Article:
The G20 Summit has shown support for a new set of regulatory tactics that would require associations overseeing cryptocurrency exchanges to hand over user data.
Cryptocurrency Must Be Regulated, but At What Cost?
The idea is to prevent money laundering and other illicit activity surrounding cryptocurrency. As of late, the idea of mixing both legally and illegally-obtained cryptocurrencies together is both a real and valid fear, considering companies like Bestmixer.io were shut down for performing such activities. Regulators overseeing the operations of cryptocurrency exchanges would be required to hand over all user data to local legislators, particularly when transactions appear suspicious.
This is both a positive and a negative maneuver. On one hand, we cannot deny that the crypto scene is plagued with cybercrime. From phony initial coin offerings (ICOs) to SIM-swapping tactics to malware and ransomware, cryptocurrency does seem to attract its fair share of illicit and malicious activity.
And yet, the steps being suggested are a bit extreme. For one thing, it’s a complete invasion of a person’s privacy. Granted that person is doing nothing wrong, yet one transaction looks different than those in a previous series of transactions, the user’s data is likely to be handed over to lawmakers without hesitation, and that person’s privacy will be violated.
While it’s understandable that crypto regulators seek to put an end to cybercrime, is offering up one’s private data without notice or permission the right maneuver? Cryptocurrencies are designed to be somewhat anonymous, and while this cannot always be accomplished, the retrieval of a customer’s information and sharing it with third parties is more of a centralized move than decentralized. This goes against the very notions and ideals of cryptocurrency and places the digital asset industry in serious question.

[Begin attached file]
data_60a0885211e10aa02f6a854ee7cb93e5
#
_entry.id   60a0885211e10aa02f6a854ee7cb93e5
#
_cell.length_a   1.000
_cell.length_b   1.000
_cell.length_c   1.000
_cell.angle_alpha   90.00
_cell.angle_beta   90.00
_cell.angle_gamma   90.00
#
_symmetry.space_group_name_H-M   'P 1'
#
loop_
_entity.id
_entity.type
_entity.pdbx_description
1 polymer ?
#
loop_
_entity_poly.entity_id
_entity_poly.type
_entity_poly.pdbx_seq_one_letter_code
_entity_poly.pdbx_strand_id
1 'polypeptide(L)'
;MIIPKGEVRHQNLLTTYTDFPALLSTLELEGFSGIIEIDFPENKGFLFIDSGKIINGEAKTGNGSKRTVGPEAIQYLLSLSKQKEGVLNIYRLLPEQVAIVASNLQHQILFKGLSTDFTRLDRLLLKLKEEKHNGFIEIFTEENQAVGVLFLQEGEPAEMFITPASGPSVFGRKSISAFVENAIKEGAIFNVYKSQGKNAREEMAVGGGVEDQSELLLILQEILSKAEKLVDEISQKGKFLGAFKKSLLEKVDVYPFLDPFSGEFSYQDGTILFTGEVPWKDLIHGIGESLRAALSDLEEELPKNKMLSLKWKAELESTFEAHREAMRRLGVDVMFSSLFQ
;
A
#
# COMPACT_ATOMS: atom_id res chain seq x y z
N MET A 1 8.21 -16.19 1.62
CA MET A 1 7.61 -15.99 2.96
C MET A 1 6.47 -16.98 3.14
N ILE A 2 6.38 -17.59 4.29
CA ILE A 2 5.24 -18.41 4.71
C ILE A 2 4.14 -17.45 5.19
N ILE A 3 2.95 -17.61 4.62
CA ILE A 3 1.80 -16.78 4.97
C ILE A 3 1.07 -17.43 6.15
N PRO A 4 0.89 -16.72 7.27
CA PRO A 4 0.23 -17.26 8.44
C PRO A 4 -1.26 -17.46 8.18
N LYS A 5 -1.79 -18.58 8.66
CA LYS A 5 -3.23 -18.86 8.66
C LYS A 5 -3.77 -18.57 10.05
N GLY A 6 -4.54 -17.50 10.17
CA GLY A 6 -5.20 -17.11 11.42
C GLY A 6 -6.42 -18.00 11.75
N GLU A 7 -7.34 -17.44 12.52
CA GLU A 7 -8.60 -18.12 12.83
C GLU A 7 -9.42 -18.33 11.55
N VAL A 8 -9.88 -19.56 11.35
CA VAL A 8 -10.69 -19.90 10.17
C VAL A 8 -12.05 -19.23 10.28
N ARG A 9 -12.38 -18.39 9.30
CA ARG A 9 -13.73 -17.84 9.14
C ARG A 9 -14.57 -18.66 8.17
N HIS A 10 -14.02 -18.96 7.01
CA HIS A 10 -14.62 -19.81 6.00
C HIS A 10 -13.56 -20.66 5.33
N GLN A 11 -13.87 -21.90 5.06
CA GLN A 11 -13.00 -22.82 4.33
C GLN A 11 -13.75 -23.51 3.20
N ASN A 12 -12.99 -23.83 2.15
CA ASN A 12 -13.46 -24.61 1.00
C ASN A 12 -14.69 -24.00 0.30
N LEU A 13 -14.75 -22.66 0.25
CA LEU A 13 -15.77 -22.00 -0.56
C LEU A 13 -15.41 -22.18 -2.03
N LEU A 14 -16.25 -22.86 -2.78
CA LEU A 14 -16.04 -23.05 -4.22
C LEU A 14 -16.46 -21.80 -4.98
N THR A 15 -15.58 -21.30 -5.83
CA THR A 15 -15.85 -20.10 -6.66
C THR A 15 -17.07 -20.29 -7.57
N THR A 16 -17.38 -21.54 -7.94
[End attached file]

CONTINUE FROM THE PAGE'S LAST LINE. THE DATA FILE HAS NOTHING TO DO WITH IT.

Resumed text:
Nevertheless, the G20 Summit believes this is the best route to take. Now that members have shown their support, it won’t be implausible to assume that various member countries will enforce these rules in the coming years.
The Summit issued a statement, explaining:
Technological innovations can deliver significant benefits to the financial system and the broader economy. While crypto assets do not pose a threat to global financial stability at this point, we are closely monitoring developments and remain vigilant to existing and emerging risks.
Don’t Do Anything Crazy
The good news is that the current regulatory draft, as it stands, would only require the transmission of one’s private data when a transaction appears suspicious. Thus, granted customers remain clean and don’t do anything to raise eyebrows, they’ll likely be untouched, and their information will be kept safe.
In the meantime, a group of financial regulators have signed what’s known as a Memorandum of Understanding (MOU) to potentially develop further regulations and policies to govern digital assets and their uses.
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